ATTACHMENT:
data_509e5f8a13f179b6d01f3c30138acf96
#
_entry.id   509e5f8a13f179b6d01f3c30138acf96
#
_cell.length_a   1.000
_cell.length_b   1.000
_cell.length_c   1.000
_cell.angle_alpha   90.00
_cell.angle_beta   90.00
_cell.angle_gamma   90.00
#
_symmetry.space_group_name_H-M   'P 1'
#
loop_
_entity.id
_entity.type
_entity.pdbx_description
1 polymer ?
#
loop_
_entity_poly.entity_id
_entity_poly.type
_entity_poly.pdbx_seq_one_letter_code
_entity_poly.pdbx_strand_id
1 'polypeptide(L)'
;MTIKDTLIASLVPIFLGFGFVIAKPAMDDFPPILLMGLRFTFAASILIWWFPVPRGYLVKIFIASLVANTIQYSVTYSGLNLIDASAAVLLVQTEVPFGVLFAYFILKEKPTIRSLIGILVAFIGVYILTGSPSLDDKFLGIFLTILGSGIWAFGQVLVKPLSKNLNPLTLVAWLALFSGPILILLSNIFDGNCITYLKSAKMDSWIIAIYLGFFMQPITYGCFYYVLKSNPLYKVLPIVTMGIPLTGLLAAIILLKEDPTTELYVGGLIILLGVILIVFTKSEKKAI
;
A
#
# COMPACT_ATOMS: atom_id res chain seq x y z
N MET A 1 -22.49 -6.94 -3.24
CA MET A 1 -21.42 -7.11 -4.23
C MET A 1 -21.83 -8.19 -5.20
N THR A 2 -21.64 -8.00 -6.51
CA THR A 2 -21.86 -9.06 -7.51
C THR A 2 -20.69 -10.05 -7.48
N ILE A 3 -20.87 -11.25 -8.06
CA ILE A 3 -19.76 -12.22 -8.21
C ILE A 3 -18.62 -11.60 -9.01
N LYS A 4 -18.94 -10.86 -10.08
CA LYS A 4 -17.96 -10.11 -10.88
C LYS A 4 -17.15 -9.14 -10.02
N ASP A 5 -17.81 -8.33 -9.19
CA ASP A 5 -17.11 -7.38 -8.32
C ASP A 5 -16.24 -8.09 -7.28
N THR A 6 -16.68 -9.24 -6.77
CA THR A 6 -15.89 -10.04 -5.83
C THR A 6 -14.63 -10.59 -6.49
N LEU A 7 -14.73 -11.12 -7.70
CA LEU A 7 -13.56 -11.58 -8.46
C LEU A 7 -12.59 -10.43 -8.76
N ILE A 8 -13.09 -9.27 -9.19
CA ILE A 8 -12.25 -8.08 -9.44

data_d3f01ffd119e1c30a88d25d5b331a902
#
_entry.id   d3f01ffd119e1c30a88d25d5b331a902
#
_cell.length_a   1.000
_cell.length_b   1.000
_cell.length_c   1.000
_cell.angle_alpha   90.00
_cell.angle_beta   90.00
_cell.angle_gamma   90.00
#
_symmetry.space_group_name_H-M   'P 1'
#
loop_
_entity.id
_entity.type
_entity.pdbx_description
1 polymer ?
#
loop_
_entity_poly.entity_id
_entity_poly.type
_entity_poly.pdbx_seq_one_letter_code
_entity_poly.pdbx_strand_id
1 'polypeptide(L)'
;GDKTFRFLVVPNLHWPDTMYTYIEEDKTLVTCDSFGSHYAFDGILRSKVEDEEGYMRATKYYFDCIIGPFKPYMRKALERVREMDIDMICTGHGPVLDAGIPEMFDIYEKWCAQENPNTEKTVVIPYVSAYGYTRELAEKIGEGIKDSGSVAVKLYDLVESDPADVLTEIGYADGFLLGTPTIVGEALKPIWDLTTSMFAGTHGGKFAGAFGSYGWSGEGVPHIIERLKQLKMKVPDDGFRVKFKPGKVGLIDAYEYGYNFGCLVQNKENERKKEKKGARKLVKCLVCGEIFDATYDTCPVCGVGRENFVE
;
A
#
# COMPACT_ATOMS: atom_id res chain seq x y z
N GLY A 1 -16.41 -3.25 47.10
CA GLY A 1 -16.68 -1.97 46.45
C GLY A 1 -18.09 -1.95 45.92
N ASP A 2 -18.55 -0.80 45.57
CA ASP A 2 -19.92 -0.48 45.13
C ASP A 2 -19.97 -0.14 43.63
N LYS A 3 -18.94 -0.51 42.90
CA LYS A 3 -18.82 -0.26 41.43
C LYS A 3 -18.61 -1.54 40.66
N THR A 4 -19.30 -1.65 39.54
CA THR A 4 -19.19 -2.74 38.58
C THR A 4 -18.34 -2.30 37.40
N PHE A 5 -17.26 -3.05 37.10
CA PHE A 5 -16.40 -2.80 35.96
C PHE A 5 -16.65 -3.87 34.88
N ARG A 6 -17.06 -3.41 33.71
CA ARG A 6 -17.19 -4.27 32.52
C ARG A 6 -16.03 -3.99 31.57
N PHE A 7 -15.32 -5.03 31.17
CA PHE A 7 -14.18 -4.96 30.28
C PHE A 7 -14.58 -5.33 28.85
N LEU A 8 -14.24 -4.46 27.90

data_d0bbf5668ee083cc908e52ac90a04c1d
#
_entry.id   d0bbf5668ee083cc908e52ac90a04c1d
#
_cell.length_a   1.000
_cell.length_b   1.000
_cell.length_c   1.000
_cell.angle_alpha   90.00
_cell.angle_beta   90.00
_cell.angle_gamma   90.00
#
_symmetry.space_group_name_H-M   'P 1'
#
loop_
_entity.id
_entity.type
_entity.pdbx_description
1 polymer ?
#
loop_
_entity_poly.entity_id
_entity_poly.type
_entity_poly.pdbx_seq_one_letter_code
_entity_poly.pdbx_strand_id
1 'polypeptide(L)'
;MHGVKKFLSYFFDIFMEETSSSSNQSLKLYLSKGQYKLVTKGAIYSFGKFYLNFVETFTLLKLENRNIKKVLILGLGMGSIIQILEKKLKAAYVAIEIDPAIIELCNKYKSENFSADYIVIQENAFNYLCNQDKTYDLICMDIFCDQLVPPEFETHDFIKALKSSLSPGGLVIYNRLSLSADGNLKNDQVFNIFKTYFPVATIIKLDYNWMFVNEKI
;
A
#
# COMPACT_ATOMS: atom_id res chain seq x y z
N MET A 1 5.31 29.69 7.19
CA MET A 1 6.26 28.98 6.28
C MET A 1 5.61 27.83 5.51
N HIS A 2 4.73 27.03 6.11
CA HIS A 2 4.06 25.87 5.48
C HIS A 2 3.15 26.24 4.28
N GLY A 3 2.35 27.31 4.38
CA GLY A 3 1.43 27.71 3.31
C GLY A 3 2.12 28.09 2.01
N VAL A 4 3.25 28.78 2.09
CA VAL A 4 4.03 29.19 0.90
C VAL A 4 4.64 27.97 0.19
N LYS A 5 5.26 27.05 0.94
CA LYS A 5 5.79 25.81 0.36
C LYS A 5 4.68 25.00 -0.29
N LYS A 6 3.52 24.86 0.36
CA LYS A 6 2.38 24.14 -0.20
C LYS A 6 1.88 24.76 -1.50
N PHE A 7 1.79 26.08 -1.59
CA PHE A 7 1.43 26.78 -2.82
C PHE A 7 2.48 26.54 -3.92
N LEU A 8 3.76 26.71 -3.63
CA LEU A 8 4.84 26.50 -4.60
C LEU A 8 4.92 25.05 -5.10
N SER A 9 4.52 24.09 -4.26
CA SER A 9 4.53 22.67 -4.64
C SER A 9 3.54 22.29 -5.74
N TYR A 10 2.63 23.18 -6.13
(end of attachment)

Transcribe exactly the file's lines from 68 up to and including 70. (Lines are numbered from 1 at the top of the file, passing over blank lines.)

_entity.id
_entity.type
_entity.pdbx_description